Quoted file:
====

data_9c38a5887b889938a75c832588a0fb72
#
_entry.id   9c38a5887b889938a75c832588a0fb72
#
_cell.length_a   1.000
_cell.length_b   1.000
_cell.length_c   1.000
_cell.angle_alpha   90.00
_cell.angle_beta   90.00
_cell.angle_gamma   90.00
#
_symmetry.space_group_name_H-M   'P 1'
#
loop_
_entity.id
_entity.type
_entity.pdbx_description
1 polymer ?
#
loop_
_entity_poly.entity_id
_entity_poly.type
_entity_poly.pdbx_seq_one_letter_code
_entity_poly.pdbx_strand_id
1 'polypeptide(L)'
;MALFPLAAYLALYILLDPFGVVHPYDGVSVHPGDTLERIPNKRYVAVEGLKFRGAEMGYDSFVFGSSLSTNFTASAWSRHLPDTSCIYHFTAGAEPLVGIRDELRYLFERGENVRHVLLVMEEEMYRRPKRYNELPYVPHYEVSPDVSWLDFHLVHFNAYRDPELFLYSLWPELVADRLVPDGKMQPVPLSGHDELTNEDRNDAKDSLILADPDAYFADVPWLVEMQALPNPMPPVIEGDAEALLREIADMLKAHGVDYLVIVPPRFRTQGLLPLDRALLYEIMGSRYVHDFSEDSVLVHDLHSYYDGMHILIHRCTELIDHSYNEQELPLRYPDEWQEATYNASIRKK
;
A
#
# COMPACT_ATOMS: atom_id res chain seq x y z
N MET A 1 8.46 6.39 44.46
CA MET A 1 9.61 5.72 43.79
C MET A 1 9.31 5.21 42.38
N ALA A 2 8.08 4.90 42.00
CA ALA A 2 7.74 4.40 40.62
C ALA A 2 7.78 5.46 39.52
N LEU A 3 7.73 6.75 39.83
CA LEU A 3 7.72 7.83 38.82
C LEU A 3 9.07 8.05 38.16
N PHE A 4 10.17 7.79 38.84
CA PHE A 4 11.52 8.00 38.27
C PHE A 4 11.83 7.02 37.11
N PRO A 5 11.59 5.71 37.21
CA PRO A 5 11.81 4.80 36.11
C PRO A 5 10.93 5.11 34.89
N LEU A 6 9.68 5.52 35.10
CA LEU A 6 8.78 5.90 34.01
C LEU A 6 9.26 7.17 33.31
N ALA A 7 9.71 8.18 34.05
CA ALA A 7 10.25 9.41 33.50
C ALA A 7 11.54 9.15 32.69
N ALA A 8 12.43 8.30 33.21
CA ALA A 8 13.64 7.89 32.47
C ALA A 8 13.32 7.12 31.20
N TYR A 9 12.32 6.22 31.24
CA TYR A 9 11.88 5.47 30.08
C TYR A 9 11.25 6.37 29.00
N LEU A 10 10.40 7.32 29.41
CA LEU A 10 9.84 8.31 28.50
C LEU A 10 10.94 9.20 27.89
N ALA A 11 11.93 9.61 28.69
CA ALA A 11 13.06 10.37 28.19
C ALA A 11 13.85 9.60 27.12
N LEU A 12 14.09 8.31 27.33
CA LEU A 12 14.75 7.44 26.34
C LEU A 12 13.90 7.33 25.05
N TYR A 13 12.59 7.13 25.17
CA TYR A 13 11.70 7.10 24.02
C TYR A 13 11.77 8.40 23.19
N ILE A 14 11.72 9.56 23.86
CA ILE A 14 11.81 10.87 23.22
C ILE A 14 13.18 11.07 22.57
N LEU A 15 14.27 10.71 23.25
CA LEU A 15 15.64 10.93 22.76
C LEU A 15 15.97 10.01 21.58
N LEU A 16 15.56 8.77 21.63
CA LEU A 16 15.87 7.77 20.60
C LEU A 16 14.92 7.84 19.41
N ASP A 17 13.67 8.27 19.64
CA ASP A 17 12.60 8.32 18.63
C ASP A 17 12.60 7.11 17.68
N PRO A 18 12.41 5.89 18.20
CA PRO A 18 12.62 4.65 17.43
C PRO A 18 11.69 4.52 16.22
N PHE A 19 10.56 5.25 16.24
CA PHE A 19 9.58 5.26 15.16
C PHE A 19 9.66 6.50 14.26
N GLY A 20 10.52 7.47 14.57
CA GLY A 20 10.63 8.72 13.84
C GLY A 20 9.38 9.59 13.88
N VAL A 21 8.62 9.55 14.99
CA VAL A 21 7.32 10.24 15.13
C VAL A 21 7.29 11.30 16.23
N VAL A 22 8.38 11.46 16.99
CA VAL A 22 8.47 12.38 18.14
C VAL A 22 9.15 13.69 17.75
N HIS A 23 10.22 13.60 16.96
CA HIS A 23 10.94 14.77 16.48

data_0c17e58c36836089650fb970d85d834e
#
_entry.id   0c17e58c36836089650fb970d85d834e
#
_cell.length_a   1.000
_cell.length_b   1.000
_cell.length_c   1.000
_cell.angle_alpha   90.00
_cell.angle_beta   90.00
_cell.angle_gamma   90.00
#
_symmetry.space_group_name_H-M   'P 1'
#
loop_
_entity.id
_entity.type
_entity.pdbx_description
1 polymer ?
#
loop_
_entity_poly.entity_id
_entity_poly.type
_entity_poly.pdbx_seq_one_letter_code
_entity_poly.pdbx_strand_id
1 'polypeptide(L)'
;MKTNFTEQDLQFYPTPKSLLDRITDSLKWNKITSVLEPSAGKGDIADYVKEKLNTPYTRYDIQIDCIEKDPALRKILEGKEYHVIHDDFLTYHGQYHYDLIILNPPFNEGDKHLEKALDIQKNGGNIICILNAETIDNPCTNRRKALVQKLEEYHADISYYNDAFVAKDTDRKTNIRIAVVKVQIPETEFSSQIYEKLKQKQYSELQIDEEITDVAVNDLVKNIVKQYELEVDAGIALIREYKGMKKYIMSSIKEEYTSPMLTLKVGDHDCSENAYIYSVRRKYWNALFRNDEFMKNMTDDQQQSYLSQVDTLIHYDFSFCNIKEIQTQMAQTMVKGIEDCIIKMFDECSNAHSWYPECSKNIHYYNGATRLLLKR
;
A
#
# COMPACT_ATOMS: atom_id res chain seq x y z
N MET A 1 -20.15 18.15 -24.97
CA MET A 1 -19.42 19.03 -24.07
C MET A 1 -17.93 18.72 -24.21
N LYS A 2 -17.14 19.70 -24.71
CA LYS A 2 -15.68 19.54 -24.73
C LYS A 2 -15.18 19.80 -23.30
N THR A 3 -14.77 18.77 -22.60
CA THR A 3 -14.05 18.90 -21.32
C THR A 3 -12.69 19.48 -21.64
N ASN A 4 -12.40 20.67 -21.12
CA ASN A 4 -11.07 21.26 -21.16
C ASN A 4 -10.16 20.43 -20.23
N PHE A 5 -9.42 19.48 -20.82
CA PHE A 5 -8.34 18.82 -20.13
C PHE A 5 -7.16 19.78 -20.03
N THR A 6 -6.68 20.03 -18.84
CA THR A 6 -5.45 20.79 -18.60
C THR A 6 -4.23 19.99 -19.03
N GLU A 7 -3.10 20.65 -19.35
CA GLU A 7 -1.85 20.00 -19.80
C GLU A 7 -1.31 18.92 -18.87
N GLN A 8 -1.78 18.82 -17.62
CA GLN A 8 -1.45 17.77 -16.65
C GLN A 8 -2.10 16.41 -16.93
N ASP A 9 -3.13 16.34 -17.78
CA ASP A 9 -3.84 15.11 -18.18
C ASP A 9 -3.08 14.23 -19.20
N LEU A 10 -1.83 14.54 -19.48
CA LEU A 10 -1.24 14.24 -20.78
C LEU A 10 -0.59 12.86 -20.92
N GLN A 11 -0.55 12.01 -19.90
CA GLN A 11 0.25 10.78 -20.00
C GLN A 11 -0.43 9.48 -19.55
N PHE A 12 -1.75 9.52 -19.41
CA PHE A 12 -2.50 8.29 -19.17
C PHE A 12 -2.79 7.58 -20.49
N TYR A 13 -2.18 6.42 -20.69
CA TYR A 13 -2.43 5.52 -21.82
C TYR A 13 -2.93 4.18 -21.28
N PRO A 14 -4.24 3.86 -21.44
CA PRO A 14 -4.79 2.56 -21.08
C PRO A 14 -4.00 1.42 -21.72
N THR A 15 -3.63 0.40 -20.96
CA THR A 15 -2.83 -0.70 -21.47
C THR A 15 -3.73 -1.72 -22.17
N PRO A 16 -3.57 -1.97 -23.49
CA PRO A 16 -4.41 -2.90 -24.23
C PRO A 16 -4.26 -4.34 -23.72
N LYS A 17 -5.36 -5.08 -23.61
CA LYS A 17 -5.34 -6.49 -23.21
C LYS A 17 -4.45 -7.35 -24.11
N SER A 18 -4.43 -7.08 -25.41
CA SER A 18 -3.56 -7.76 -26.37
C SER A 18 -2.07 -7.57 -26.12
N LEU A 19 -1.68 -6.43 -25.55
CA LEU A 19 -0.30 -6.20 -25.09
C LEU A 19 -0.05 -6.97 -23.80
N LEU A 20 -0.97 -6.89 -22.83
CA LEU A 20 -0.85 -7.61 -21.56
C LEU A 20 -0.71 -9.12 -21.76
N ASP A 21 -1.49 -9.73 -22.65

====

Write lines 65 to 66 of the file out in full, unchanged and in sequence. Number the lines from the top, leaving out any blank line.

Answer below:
CA LEU A 12 14.75 7.44 26.34
C LEU A 12 13.90 7.33 25.05